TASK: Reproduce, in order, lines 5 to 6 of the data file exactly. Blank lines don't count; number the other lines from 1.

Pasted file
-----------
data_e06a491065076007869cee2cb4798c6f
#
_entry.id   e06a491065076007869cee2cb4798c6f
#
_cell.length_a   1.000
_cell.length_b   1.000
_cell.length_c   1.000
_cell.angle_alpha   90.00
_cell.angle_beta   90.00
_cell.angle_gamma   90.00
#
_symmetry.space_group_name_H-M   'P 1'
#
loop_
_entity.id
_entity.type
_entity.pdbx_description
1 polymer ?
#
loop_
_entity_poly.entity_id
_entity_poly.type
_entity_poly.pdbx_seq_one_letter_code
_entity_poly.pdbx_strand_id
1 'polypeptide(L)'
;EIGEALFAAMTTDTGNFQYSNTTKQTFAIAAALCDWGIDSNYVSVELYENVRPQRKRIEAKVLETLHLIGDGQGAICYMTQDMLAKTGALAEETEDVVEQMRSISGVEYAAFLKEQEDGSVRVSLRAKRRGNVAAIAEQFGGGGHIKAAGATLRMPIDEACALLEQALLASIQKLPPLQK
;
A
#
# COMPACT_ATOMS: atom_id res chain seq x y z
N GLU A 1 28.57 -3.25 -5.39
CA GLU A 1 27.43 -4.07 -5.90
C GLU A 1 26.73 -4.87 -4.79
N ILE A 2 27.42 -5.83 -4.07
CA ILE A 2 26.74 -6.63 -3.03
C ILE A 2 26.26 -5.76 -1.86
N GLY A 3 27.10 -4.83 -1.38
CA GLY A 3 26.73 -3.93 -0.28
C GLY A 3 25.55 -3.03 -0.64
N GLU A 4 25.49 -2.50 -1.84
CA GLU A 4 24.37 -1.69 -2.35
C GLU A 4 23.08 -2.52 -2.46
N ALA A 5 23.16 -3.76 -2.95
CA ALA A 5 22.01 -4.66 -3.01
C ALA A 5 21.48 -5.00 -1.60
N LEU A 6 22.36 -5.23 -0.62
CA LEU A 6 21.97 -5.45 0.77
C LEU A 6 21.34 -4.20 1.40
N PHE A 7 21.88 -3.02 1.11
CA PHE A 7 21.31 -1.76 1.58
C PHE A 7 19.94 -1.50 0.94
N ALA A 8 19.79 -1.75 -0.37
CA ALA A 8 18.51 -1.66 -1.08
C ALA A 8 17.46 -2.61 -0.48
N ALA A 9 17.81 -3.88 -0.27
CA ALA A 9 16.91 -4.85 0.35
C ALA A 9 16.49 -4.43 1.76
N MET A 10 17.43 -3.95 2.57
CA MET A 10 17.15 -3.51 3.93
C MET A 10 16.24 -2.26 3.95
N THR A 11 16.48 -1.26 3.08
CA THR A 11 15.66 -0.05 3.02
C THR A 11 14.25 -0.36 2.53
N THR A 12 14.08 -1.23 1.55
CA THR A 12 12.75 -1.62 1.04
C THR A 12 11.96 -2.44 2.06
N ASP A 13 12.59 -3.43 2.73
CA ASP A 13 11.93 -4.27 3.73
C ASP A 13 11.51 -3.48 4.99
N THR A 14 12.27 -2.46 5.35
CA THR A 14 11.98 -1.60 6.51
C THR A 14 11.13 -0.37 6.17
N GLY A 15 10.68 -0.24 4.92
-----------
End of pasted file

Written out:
_cell.length_a   1.000
_cell.length_b   1.000